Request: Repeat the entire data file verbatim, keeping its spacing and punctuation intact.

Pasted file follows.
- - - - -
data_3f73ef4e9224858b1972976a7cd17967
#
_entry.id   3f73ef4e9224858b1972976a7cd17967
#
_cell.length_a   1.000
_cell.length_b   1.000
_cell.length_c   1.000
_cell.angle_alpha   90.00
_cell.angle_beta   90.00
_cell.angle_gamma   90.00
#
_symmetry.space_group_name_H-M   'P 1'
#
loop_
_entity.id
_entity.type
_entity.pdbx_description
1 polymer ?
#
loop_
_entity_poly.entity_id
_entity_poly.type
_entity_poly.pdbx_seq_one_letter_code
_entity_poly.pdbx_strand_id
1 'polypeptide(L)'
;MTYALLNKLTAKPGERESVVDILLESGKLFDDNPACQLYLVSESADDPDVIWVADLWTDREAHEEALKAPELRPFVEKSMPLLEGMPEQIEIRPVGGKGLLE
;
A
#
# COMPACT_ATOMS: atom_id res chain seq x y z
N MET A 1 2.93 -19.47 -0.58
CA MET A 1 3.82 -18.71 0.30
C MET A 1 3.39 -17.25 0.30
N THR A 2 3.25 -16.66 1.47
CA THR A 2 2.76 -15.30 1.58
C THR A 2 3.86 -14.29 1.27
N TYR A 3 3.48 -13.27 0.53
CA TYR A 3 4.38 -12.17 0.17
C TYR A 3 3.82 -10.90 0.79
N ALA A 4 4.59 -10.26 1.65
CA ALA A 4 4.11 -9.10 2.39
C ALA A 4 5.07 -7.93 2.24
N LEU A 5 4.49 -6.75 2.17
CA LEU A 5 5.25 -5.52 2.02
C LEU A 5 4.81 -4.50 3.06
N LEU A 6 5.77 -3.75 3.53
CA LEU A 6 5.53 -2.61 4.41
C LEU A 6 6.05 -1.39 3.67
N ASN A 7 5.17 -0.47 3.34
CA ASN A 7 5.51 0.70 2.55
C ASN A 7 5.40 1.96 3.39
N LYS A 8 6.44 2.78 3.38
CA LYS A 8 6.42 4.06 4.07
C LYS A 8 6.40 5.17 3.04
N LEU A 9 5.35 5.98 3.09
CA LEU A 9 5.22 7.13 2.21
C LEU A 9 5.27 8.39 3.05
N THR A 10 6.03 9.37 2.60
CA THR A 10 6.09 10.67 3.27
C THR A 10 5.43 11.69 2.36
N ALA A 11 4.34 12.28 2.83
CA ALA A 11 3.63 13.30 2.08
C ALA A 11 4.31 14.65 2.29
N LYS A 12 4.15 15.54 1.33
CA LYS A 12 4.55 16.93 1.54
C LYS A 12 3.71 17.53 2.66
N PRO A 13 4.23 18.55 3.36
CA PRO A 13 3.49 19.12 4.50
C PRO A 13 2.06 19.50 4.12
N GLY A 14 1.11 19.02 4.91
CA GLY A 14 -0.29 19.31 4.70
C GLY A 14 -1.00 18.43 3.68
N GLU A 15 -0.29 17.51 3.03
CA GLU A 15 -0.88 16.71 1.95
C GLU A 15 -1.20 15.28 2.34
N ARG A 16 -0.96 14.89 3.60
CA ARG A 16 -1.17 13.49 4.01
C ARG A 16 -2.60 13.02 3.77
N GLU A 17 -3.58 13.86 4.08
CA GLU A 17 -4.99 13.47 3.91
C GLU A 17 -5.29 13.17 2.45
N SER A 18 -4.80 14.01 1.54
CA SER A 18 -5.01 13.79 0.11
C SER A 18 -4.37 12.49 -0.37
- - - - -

data_3f73ef4e9224858b1972976a7cd17967
#
_entry.id   3f73ef4e9224858b1972976a7cd17967
#
_cell.length_a   1.000
_cell.length_b   1.000
_cell.length_c   1.000
_cell.angle_alpha   90.00
_cell.angle_beta   90.00
_cell.angle_gamma   90.00
#
_symmetry.space_group_name_H-M   'P 1'
#
loop_
_entity.id
_entity.type
_entity.pdbx_description
1 polymer ?
#
loop_
_entity_poly.entity_id
_entity_poly.type
_entity_poly.pdbx_seq_one_letter_code
_entity_poly.pdbx_strand_id
1 'polypeptide(L)'
;MTYALLNKLTAKPGERESVVDILLESGKLFDDNPACQLYLVSESADDPDVIWVADLWTDREAHEEALKAPELRPFVEKSMPLLEGMPEQIEIRPVGGKGLLE
;
A
#
# COMPACT_ATOMS: atom_id res chain seq x y z
N MET A 1 2.93 -19.47 -0.58
CA MET A 1 3.82 -18.71 0.30
C MET A 1 3.39 -17.25 0.30
N THR A 2 3.25 -16.66 1.47
CA THR A 2 2.76 -15.30 1.58
C THR A 2 3.86 -14.29 1.27
N TYR A 3 3.48 -13.27 0.53
CA TYR A 3 4.38 -12.17 0.17
C TYR A 3 3.82 -10.90 0.79
N ALA A 4 4.59 -10.26 1.65
CA ALA A 4 4.11 -9.10 2.39
C ALA A 4 5.07 -7.93 2.24
N LEU A 5 4.49 -6.75 2.17
CA LEU A 5 5.25 -5.52 2.02
C LEU A 5 4.81 -4.50 3.06
N LEU A 6 5.77 -3.75 3.53
CA LEU A 6 5.53 -2.61 4.41
C LEU A 6 6.05 -1.39 3.67
N ASN A 7 5.17 -0.47 3.34
CA ASN A 7 5.51 0.70 2.55
C ASN A 7 5.40 1.96 3.39
N LYS A 8 6.44 2.78 3.38
CA LYS A 8 6.42 4.06 4.07
C LYS A 8 6.40 5.17 3.04
N LEU A 9 5.35 5.98 3.09
CA LEU A 9 5.22 7.13 2.21
C LEU A 9 5.27 8.39 3.05
N THR A 10 6.03 9.37 2.60
CA THR A 10 6.09 10.67 3.27
C THR A 10 5.43 11.69 2.36
N ALA A 11 4.34 12.28 2.83
CA ALA A 11 3.63 13.30 2.08
C ALA A 11 4.31 14.65 2.29
N LYS A 12 4.15 15.54 1.33
CA LYS A 12 4.55 16.93 1.54
C LYS A 12 3.71 17.53 2.66
N PRO A 13 4.23 18.55 3.36
CA PRO A 13 3.49 19.12 4.50
C PRO A 13 2.06 19.50 4.12
N GLY A 14 1.11 19.02 4.91
CA GLY A 14 -0.29 19.31 4.70
C GLY A 14 -1.00 18.43 3.68
N GLU A 15 -0.29 17.51 3.03
CA GLU A 15 -0.88 16.71 1.95
C GLU A 15 -1.20 15.28 2.34
N ARG A 16 -0.96 14.89 3.60
CA ARG A 16 -1.17 13.49 4.01
C ARG A 16 -2.60 13.02 3.77
N GLU A 17 -3.58 13.86 4.08
CA GLU A 17 -4.99 13.47 3.91
C GLU A 17 -5.29 13.17 2.45
N SER A 18 -4.80 14.01 1.54
CA SER A 18 -5.01 13.79 0.11
C SER A 18 -4.37 12.49 -0.37